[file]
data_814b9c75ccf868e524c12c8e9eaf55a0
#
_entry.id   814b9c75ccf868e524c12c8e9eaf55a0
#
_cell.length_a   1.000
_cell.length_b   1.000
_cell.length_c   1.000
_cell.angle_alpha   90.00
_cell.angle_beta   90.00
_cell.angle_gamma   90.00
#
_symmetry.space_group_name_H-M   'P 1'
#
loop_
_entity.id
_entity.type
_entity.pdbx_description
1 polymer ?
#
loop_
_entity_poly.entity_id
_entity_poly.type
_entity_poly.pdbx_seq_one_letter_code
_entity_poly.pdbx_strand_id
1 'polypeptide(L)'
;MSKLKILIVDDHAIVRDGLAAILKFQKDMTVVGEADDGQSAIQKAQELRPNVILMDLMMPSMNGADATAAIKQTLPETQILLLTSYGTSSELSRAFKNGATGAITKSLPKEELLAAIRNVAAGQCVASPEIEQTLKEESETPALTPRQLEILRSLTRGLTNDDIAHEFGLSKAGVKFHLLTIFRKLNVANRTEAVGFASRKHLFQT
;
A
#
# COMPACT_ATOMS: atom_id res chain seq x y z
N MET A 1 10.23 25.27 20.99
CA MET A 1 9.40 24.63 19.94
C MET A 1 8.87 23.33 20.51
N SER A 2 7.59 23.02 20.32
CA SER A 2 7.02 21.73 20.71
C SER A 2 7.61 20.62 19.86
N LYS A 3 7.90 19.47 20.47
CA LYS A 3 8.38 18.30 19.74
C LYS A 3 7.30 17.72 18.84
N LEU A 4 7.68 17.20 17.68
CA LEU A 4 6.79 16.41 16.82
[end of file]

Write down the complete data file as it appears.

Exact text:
data_814b9c75ccf868e524c12c8e9eaf55a0
#
_entry.id   814b9c75ccf868e524c12c8e9eaf55a0
#
_cell.length_a   1.000
_cell.length_b   1.000
_cell.length_c   1.000
_cell.angle_alpha   90.00
_cell.angle_beta   90.00
_cell.angle_gamma   90.00
#
_symmetry.space_group_name_H-M   'P 1'
#
loop_
_entity.id
_entity.type
_entity.pdbx_description
1 polymer ?
#
loop_
_entity_poly.entity_id
_entity_poly.type
_entity_poly.pdbx_seq_one_letter_code
_entity_poly.pdbx_strand_id
1 'polypeptide(L)'
;MSKLKILIVDDHAIVRDGLAAILKFQKDMTVVGEADDGQSAIQKAQELRPNVILMDLMMPSMNGADATAAIKQTLPETQILLLTSYGTSSELSRAFKNGATGAITKSLPKEELLAAIRNVAAGQCVASPEIEQTLKEESETPALTPRQLEILRSLTRGLTNDDIAHEFGLSKAGVKFHLLTIFRKLNVANRTEAVGFASRKHLFQT
;
A
#
# COMPACT_ATOMS: atom_id res chain seq x y z
N MET A 1 10.23 25.27 20.99
CA MET A 1 9.40 24.63 19.94
C MET A 1 8.87 23.33 20.51
N SER A 2 7.59 23.02 20.32
CA SER A 2 7.02 21.73 20.71
C SER A 2 7.61 20.62 19.86
N LYS A 3 7.90 19.47 20.47
CA LYS A 3 8.38 18.30 19.74
C LYS A 3 7.30 17.72 18.84
N LEU A 4 7.68 17.20 17.68
CA LEU A 4 6.79 16.41 16.82